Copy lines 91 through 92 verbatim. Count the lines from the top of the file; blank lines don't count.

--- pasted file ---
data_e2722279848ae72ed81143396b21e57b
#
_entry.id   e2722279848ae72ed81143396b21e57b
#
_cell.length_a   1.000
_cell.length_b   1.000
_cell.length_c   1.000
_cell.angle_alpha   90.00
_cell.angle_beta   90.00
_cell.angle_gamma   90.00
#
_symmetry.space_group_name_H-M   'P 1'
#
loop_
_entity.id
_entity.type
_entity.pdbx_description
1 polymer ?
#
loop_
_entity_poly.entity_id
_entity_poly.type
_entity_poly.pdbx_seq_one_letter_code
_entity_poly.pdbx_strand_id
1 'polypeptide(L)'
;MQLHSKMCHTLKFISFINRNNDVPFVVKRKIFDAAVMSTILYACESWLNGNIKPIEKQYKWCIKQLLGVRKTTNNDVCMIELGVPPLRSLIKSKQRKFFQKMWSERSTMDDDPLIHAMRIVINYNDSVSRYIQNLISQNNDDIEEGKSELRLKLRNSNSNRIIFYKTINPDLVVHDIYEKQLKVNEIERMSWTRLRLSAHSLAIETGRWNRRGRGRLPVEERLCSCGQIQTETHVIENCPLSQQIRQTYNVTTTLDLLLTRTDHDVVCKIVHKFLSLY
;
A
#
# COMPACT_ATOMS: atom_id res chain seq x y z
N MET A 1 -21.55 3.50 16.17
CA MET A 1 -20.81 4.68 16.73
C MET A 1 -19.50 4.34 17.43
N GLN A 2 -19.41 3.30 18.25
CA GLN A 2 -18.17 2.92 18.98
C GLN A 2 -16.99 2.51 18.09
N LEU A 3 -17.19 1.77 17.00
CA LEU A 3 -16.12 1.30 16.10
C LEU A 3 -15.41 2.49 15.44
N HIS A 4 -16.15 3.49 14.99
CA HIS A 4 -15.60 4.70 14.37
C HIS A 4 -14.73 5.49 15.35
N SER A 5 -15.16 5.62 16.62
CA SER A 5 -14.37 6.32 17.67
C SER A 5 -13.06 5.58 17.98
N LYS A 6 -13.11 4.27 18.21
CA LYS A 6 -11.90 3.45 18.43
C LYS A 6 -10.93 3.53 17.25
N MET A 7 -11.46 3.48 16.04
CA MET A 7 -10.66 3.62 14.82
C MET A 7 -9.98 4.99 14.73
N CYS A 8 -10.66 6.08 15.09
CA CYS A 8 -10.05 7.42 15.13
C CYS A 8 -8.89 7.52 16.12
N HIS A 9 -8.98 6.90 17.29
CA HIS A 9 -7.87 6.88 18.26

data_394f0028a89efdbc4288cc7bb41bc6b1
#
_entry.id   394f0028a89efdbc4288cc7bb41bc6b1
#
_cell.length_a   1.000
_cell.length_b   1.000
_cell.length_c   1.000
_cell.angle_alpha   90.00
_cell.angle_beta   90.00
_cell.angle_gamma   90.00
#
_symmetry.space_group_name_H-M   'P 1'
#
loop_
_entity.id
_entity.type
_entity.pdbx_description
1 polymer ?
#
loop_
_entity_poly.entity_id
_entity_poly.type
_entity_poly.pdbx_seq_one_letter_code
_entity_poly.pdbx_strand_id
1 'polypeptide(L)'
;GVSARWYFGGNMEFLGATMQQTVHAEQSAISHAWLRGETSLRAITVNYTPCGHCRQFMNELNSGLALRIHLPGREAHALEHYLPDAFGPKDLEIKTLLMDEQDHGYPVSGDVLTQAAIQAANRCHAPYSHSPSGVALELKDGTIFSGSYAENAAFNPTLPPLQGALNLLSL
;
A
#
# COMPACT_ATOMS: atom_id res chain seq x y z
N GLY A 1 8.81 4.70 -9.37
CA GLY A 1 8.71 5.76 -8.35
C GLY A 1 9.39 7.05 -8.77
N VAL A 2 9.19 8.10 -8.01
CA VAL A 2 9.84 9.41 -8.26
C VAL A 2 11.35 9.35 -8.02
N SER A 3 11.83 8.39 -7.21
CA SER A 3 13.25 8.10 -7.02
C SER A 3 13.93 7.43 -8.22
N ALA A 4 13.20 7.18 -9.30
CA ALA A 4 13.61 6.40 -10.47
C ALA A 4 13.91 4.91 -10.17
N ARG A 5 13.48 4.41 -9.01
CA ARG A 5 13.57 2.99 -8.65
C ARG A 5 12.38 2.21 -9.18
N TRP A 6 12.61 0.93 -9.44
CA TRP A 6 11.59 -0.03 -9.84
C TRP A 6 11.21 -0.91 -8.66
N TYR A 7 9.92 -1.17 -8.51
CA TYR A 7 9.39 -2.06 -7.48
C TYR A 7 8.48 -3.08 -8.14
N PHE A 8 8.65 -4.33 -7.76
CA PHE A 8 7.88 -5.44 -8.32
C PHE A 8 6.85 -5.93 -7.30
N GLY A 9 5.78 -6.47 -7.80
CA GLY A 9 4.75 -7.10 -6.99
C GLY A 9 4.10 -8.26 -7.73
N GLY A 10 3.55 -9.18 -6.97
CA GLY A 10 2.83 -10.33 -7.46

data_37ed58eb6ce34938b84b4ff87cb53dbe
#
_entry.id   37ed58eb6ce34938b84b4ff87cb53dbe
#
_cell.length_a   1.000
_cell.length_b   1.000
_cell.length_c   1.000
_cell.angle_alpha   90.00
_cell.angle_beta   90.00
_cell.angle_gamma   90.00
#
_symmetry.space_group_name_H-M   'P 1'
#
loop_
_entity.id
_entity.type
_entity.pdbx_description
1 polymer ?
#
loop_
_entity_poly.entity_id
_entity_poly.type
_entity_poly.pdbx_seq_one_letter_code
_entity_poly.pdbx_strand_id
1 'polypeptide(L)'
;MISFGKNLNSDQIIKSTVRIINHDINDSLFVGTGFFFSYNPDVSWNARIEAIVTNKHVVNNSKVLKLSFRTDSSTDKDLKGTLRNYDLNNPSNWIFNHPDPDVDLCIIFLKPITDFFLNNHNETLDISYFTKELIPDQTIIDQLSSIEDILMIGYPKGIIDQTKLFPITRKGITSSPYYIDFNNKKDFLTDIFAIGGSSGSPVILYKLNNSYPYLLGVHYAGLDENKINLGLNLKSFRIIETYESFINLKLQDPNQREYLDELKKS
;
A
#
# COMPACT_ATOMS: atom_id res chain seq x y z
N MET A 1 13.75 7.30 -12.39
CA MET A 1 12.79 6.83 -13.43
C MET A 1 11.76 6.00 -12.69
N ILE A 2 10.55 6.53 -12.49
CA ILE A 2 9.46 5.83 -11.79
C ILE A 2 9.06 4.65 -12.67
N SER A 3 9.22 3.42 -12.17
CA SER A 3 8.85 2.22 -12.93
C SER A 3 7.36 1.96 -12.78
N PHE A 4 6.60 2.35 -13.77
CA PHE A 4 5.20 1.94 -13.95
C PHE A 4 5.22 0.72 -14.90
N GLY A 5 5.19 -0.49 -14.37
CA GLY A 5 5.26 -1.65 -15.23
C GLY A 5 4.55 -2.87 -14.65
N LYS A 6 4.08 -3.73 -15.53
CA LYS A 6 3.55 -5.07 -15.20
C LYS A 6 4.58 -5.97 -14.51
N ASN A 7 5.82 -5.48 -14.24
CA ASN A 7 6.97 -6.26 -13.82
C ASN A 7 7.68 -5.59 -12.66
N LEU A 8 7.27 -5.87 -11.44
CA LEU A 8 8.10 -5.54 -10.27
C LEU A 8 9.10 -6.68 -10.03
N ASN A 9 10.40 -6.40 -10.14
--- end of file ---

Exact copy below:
CA VAL A 2 9.84 9.41 -8.26
C VAL A 2 11.35 9.35 -8.02